ISO 14001

ISO 14001 is an international environmental management standard that is managed by the International Standards Organization. It is based on a management system model that requires a company to “Plan, Do, Check, Act” with regard to managing environmental impacts. It requires a systematic review and documentation of environmental aspects and impacts of the company’s activities. It then requires that these risks be controlled and that the company develop goals and objectives to reduce environmental impact. Compliance with applicable environmental regulations is expected as a baseline, as is ongoing continual improvement; ISO14001 requires consideration of environmental impacts that are not governed by regulatory requirements. Additional key components of the ISO 14001 standard are a system of internal auditing to check conformance with the standard, a documented root cause analysis system and corrective action process, and continual review and support by top management of the company.

Sustainability

The term “sustainability” is used to refer to developing systems that do not deplete natural resources at a greater rate than can be replaced either through regeneration or recycling. A
sustainable farming system, for example, is one that nourishes the soil and replaces nutrients in such a way that farming can continue during future generations rather than depleting nutrients from the soil. Sustainability programs are also undertaken by companies to examine their processes and products from an environmental resource viewpoint with an attempt to minimize resource use and increase recycling of wastes and by-products. Key aspects of sustainability programs are to examine the feasibility of using renewable energy, reducing water usage, substituting less toxic raw materials, and producing less solid and hazardous waste.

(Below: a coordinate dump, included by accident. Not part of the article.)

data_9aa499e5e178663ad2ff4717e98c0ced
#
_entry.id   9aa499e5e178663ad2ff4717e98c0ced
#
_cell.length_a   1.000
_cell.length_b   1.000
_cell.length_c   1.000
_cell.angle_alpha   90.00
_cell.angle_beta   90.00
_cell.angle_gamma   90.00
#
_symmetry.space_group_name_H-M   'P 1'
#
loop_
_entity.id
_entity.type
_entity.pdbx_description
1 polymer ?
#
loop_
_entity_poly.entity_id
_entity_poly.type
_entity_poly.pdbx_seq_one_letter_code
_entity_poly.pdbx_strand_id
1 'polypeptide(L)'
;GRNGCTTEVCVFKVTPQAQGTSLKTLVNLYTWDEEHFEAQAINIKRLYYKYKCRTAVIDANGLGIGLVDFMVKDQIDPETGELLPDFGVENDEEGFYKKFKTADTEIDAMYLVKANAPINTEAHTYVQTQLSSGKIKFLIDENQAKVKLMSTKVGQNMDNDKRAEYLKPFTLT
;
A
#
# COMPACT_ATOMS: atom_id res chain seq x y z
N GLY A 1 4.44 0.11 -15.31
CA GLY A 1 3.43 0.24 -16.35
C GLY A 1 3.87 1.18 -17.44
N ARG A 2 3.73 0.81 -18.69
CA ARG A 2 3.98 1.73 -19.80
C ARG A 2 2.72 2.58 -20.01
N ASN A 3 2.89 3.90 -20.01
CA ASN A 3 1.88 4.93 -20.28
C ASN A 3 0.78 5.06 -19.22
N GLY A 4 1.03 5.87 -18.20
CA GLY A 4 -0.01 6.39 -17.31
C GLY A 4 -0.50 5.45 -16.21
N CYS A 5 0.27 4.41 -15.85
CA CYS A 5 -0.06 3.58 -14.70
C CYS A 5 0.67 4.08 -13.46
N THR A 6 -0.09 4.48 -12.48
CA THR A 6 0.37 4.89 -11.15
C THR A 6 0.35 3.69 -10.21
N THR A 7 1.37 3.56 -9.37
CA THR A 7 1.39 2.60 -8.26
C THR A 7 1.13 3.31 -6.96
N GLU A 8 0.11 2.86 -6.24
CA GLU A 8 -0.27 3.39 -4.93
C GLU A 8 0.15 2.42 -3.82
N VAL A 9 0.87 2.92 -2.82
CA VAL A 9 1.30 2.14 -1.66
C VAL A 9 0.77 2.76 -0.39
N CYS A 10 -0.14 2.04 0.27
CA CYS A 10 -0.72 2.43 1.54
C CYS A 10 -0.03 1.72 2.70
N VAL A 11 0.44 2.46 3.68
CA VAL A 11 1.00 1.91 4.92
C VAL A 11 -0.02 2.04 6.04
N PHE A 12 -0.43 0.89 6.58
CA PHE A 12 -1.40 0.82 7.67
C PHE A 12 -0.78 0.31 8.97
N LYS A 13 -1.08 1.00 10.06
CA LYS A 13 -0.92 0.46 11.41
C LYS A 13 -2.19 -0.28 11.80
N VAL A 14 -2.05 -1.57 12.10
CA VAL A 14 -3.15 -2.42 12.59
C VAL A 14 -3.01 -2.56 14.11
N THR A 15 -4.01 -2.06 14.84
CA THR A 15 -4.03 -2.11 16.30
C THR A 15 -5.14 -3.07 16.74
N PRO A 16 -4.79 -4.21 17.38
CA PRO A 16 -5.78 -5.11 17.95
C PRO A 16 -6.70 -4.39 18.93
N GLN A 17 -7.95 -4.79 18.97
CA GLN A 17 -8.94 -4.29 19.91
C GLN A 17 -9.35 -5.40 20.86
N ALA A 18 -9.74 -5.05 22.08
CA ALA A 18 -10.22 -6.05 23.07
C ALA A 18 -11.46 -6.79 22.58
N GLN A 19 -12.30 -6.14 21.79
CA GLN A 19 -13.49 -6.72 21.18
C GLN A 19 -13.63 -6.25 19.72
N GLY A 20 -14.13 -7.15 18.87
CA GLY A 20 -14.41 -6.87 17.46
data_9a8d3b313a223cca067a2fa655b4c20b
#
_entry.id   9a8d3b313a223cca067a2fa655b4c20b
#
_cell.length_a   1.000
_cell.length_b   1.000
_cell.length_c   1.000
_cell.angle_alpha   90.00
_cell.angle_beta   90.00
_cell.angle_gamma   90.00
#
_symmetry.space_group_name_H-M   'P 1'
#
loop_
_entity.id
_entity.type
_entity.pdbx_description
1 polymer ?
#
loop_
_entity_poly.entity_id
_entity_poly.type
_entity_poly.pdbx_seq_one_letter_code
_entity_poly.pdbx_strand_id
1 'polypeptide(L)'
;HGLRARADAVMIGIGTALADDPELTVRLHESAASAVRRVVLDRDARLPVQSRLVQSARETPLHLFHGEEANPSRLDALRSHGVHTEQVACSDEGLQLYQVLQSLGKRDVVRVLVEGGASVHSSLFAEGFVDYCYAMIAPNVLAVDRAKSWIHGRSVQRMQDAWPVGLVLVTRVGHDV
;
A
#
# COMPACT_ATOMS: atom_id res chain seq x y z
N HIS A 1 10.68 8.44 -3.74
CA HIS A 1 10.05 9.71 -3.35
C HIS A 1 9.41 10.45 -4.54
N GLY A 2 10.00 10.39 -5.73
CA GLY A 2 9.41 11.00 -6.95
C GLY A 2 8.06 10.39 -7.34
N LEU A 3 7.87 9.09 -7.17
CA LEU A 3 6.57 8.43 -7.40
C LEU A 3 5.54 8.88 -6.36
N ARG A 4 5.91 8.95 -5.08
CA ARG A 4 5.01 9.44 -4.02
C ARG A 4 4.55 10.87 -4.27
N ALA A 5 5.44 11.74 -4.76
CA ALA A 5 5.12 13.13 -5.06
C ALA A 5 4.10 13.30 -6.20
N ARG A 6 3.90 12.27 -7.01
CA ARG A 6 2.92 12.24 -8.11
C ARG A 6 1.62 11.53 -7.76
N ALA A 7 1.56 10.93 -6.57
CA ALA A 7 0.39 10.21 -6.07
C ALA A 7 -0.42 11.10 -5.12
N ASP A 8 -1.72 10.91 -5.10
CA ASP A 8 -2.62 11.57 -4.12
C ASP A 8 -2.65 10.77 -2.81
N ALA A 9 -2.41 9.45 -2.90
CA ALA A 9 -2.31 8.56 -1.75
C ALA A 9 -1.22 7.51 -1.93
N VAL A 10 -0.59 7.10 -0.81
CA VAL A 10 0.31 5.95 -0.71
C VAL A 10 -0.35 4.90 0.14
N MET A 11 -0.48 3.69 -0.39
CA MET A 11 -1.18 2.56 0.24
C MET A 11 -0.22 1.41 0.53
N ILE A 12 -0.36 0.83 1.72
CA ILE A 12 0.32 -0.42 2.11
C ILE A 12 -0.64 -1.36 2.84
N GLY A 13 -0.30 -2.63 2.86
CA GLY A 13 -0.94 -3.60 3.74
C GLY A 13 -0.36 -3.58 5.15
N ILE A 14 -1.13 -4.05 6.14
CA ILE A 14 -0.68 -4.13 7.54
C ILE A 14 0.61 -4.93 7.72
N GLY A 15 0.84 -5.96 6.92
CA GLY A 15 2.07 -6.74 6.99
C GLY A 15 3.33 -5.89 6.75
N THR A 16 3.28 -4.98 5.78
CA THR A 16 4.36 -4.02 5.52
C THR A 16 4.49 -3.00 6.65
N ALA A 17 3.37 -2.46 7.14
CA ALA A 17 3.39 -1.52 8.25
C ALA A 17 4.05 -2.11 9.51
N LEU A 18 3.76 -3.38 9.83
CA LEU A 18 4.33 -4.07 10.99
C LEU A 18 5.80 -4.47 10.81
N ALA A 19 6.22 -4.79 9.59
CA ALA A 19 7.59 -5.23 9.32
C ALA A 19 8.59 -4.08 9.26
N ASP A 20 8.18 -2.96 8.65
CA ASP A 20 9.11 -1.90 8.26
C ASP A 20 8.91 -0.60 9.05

Life-cycle assessment

A life-cycle assessment is a method of assessing the environmental aspects and impacts of a product from manufacturing until final disposition. For example, if one is considering a computer, consideration would be given to the energy to produce the computer and its components, the mining of the metals in the computer, the fossil fuel depletion that occurs from creating the plastics, the chemicals used to create the semiconductors, and the resources used to create the packaging. Consideration is given to how the product is used and what its environmental impacts are during its use. Finally, one would consider the environmental impact of its final disposition. For example, if the computer is discarded in the landfill, what toxins are potentially released to the environment? What are the benefits if it is recycled? Life-cycle assessments can be used to consider and compare products or when evaluating different manufacturing design options.

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by Mometrix Test Preparation | Last Updated: July 20, 2020